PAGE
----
The Racing Point brake duct appeal was finally dropped during the weekend of the Italian Grand Prix. Ferrari is satisfied that the FIA’s latest directives restricting the possibility of reverse engineering of rival cars will prevent the possibility of any repeat of the creation of future clone cars, as embodied by the current ‘Pink Mercedes’ Racing Point RP20.
Red Bull’s Christian Horner has reiterated there is no intention of switching back Pierre Gasly and Alex Albon between AlphaTauri and Red Bull. “Pierre has done a fantastic job,” he said. “Since taking the step back into what was Toro Rosso, he’s found his confidence, he’s driving incredibly well. AlphaTauri are doing a great job with him. It’s good to see that’s working out for him. As far as Red Bull Racing’s seats are concerned, we’re focused on Alex Albon. We want to try and give him the best opportunity to retain that seat. It wouldn’t make sense to switch the drivers back. AlphaTauri is now a sister team rather than a junior team. Franz [Tost] is happy I believe with Pierre. The final decision will be made later in the year, but there’s no push from our side to reverse the current situation.”
A long-running dispute between Liberty and the Haas team regarding a claim for FOM money on the basis of Racing Point initially retaining Force India’s payment status when it bought the team out of administration has been settled in arbitration.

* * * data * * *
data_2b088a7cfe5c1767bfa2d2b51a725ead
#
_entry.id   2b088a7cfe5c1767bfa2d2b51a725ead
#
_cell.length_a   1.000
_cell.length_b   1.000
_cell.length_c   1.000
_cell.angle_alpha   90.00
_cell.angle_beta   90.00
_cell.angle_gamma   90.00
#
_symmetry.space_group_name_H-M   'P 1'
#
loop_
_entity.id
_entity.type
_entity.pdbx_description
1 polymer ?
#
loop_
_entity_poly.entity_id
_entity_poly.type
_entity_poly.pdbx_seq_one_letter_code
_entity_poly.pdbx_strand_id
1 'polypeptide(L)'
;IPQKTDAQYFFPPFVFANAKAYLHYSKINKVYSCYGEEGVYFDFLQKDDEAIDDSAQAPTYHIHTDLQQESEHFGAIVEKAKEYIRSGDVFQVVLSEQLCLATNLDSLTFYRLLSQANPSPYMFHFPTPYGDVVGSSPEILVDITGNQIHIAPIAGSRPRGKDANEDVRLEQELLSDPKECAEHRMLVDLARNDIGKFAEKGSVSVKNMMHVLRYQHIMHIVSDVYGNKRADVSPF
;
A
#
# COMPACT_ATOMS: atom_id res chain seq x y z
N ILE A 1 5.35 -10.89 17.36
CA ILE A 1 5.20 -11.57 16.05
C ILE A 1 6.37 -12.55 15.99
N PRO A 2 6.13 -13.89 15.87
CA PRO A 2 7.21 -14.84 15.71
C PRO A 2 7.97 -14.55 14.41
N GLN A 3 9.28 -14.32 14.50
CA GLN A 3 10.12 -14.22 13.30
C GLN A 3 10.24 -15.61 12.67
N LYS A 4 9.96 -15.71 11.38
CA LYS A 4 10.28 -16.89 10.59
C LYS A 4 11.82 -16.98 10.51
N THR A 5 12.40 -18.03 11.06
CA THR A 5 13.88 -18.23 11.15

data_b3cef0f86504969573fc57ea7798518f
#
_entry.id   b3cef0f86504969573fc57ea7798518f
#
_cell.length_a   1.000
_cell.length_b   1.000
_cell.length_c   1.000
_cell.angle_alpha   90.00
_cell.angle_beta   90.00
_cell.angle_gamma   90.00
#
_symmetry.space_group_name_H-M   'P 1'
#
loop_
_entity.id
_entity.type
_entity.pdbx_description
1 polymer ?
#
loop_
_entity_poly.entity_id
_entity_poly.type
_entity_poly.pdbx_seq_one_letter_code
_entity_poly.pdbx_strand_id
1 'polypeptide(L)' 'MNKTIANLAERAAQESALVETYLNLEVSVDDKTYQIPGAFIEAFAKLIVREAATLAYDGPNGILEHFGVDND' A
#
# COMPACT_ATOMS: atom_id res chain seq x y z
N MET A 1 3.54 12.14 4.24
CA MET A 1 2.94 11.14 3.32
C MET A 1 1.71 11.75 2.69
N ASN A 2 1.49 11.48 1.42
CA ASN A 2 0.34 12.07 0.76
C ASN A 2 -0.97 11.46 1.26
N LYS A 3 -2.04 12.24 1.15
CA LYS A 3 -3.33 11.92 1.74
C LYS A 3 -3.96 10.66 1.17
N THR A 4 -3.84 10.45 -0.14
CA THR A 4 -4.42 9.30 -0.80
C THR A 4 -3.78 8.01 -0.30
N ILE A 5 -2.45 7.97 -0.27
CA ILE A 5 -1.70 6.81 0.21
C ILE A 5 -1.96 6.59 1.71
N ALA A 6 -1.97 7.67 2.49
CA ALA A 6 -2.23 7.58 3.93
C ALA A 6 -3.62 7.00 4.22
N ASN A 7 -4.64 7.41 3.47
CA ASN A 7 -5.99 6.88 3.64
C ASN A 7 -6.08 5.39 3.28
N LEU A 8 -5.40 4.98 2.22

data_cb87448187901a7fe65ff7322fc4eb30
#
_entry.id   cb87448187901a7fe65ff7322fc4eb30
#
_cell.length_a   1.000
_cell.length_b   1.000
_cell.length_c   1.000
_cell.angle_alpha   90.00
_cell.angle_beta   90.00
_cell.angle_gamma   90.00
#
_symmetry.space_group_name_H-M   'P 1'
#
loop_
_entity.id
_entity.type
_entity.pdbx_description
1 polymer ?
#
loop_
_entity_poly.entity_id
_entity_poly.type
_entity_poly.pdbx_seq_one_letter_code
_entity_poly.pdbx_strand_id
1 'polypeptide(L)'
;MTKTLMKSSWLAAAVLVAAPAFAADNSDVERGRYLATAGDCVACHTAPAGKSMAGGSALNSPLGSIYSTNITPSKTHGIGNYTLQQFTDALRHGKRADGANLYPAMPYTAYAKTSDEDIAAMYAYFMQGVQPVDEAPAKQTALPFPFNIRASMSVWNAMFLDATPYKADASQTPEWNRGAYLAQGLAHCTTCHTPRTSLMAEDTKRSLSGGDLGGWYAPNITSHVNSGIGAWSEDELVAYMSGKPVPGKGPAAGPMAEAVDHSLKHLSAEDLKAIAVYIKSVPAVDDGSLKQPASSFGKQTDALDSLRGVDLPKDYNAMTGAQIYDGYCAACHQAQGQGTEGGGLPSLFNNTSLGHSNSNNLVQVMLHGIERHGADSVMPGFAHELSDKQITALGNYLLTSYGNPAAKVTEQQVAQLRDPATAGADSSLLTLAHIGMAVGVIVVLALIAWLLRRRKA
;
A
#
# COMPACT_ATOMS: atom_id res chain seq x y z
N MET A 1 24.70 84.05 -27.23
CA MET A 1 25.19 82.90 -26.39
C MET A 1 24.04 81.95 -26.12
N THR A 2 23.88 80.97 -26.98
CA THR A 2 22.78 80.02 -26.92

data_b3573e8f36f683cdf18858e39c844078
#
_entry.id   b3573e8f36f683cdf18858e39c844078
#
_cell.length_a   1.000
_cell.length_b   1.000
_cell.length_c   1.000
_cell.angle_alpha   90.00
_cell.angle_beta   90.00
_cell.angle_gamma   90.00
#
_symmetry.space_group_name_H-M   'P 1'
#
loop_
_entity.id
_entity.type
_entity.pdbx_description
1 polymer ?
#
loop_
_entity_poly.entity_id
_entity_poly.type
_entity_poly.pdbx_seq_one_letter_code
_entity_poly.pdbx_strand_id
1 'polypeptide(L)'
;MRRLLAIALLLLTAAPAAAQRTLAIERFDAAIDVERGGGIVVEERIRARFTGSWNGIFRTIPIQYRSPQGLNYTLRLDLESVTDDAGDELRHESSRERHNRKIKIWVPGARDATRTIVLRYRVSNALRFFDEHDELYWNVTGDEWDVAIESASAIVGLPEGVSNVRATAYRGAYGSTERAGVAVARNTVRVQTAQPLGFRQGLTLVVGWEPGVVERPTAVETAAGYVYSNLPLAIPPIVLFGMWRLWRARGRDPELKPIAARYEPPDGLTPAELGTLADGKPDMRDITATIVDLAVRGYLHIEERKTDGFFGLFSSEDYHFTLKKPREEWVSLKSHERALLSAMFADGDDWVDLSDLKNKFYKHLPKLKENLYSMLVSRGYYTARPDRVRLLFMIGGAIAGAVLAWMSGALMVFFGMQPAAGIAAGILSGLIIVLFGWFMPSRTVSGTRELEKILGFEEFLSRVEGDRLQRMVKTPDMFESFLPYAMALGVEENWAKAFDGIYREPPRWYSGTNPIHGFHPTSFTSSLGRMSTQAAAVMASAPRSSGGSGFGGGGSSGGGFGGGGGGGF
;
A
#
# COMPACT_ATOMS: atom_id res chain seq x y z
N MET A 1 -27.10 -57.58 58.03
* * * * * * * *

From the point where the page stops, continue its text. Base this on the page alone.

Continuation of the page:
As Williams gets new owners but retains its name, the Renault team retains its owners but gets a new name for next year – ALPINE. The Enstone team is
rebranding the squad to align it with a marketing push for its sporting sister brand, partly in anticipation of the future full electrification of its mainstream range.
Lewis Hamilton’s controlled victory in the Tuscan GP at Mugello has moved him to 90 career grand prix victories, putting him one behind Michael Schumacher’s record tally of 91. Hamilton can equal the German legend next time out in Russia, and potentially set a new milestone in Schuey’s home turf of the Nürburgring in the Eifel GP on October 11.
Ferrari’s CEO Louis Camilleri was an unsatisfied spectator during the brand’s 1000th Formula 1 Grand Prix at Mugello. On what should have been a weekend of celebration for the Scuderia, it had to settle with Charles Leclerc and Sebastian Vettel trundling home in eighth and 10th respectively. After watching the race, Camilleri said: “Listen, we’re in a hole now, and we know we’re in a hole. It’s a confluence of factors, but anything I say will come across as excuses, and we’re not into excuses. What matters is getting back to our rightful place.”
YOU WERE THERE
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